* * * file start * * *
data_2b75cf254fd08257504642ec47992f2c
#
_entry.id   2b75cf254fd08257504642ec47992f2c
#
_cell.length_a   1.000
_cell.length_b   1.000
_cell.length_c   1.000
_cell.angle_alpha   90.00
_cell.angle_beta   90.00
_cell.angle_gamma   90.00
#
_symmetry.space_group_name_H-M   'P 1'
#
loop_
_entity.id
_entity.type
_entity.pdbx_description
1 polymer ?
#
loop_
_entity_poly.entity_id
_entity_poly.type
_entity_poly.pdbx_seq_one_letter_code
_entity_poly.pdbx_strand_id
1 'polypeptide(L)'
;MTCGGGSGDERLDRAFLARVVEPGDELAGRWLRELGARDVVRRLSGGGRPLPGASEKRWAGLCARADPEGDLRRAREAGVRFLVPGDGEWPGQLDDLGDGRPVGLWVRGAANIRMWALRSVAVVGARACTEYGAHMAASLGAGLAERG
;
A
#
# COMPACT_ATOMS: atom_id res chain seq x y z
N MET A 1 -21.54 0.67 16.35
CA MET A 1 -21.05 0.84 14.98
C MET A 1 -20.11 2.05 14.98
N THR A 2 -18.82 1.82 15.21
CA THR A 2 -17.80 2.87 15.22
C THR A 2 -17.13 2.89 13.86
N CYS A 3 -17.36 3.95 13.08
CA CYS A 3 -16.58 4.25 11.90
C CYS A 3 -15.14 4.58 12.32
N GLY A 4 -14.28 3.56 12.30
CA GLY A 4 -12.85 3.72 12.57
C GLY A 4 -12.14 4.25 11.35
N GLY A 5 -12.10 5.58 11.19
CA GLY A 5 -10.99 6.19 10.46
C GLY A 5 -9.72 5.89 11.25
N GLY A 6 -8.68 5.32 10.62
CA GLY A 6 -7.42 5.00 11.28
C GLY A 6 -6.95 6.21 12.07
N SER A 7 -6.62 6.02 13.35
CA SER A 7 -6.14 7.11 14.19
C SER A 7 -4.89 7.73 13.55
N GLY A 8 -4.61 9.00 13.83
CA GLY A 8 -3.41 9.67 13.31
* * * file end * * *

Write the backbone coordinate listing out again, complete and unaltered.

data_2b75cf254fd08257504642ec47992f2c
#
_entry.id   2b75cf254fd08257504642ec47992f2c
#
_cell.length_a   1.000
_cell.length_b   1.000
_cell.length_c   1.000
_cell.angle_alpha   90.00
_cell.angle_beta   90.00
_cell.angle_gamma   90.00
#
_symmetry.space_group_name_H-M   'P 1'
#
loop_
_entity.id
_entity.type
_entity.pdbx_description
1 polymer ?
#
loop_
_entity_poly.entity_id
_entity_poly.type
_entity_poly.pdbx_seq_one_letter_code
_entity_poly.pdbx_strand_id
1 'polypeptide(L)'
;MTCGGGSGDERLDRAFLARVVEPGDELAGRWLRELGARDVVRRLSGGGRPLPGASEKRWAGLCARADPEGDLRRAREAGVRFLVPGDGEWPGQLDDLGDGRPVGLWVRGAANIRMWALRSVAVVGARACTEYGAHMAASLGAGLAERG
;
A
#
# COMPACT_ATOMS: atom_id res chain seq x y z
N MET A 1 -21.54 0.67 16.35
CA MET A 1 -21.05 0.84 14.98
C MET A 1 -20.11 2.05 14.98
N THR A 2 -18.82 1.82 15.21
CA THR A 2 -17.80 2.87 15.22
C THR A 2 -17.13 2.89 13.86
N CYS A 3 -17.36 3.95 13.08
CA CYS A 3 -16.58 4.25 11.90
C CYS A 3 -15.14 4.58 12.32
N GLY A 4 -14.28 3.56 12.30
CA GLY A 4 -12.85 3.72 12.57
C GLY A 4 -12.14 4.25 11.35
N GLY A 5 -12.10 5.58 11.19
CA GLY A 5 -10.99 6.19 10.46
C GLY A 5 -9.72 5.89 11.25
N GLY A 6 -8.68 5.32 10.62
CA GLY A 6 -7.42 5.00 11.28
C GLY A 6 -6.95 6.21 12.07
N SER A 7 -6.62 6.02 13.35
CA SER A 7 -6.14 7.11 14.19
C SER A 7 -4.89 7.73 13.55
N GLY A 8 -4.61 9.00 13.83
CA GLY A 8 -3.41 9.67 13.31